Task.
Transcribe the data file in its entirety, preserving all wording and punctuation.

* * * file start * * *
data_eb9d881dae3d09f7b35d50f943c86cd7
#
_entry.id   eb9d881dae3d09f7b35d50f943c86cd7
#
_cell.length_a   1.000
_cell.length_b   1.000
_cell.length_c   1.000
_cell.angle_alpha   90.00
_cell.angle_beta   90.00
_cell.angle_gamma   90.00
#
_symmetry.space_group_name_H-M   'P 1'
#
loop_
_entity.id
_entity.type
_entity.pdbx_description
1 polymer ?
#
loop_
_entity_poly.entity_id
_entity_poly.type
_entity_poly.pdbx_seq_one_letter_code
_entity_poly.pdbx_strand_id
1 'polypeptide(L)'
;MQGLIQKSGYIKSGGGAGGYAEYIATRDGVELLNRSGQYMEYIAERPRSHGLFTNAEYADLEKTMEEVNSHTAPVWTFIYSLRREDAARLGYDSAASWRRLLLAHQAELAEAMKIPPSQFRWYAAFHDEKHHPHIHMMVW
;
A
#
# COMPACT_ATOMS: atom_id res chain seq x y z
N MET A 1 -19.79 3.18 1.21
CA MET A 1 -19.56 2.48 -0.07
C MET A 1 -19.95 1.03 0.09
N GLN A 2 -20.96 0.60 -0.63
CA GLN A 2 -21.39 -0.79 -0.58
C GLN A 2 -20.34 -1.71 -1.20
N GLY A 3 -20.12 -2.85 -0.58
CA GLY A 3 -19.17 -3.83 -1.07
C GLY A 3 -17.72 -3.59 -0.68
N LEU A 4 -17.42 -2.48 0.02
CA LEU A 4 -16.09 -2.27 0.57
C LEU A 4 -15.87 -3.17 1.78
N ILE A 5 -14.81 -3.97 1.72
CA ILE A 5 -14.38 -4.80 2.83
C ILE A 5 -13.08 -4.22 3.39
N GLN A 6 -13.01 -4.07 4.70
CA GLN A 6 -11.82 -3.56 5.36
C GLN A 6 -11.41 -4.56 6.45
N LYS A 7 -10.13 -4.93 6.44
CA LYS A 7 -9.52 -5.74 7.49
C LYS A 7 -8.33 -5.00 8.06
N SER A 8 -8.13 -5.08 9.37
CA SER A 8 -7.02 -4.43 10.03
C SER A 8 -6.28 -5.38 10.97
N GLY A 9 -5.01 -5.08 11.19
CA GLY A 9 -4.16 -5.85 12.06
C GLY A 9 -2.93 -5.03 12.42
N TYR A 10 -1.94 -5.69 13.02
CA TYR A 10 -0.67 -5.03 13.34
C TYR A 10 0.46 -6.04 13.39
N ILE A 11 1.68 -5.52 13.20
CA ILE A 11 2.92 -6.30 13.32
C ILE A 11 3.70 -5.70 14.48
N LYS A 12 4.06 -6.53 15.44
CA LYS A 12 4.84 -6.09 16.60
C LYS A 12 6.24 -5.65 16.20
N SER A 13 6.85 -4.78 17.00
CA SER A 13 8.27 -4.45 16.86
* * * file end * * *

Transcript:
data_eb9d881dae3d09f7b35d50f943c86cd7
#
_entry.id   eb9d881dae3d09f7b35d50f943c86cd7
#
_cell.length_a   1.000
_cell.length_b   1.000
_cell.length_c   1.000
_cell.angle_alpha   90.00
_cell.angle_beta   90.00
_cell.angle_gamma   90.00
#
_symmetry.space_group_name_H-M   'P 1'
#
loop_
_entity.id
_entity.type
_entity.pdbx_description
1 polymer ?
#
loop_
_entity_poly.entity_id
_entity_poly.type
_entity_poly.pdbx_seq_one_letter_code
_entity_poly.pdbx_strand_id
1 'polypeptide(L)'
;MQGLIQKSGYIKSGGGAGGYAEYIATRDGVELLNRSGQYMEYIAERPRSHGLFTNAEYADLEKTMEEVNSHTAPVWTFIYSLRREDAARLGYDSAASWRRLLLAHQAELAEAMKIPPSQFRWYAAFHDEKHHPHIHMMVW
;
A
#
# COMPACT_ATOMS: atom_id res chain seq x y z
N MET A 1 -19.79 3.18 1.21
CA MET A 1 -19.56 2.48 -0.07
C MET A 1 -19.95 1.03 0.09
N GLN A 2 -20.96 0.60 -0.63
CA GLN A 2 -21.39 -0.79 -0.58
C GLN A 2 -20.34 -1.71 -1.20
N GLY A 3 -20.12 -2.85 -0.58
CA GLY A 3 -19.17 -3.83 -1.07
C GLY A 3 -17.72 -3.59 -0.68
N LEU A 4 -17.42 -2.48 0.02
CA LEU A 4 -16.09 -2.27 0.57
C LEU A 4 -15.87 -3.17 1.78
N ILE A 5 -14.81 -3.97 1.72
CA ILE A 5 -14.38 -4.80 2.83
C ILE A 5 -13.08 -4.22 3.39
N GLN A 6 -13.01 -4.07 4.70
CA GLN A 6 -11.82 -3.56 5.36
C GLN A 6 -11.41 -4.56 6.45
N LYS A 7 -10.13 -4.93 6.44
CA LYS A 7 -9.52 -5.74 7.49
C LYS A 7 -8.33 -5.00 8.06
N SER A 8 -8.13 -5.08 9.37
CA SER A 8 -7.02 -4.43 10.03
C SER A 8 -6.28 -5.38 10.97
N GLY A 9 -5.01 -5.08 11.19
CA GLY A 9 -4.16 -5.85 12.06
C GLY A 9 -2.93 -5.03 12.42
N TYR A 10 -1.94 -5.69 13.02
CA TYR A 10 -0.67 -5.03 13.34
C TYR A 10 0.46 -6.04 13.39
N ILE A 11 1.68 -5.52 13.20
CA ILE A 11 2.92 -6.30 13.32
C ILE A 11 3.70 -5.70 14.48
N LYS A 12 4.06 -6.53 15.44
CA LYS A 12 4.84 -6.09 16.60
C LYS A 12 6.24 -5.65 16.20
N SER A 13 6.85 -4.78 17.00
CA SER A 13 8.27 -4.45 16.86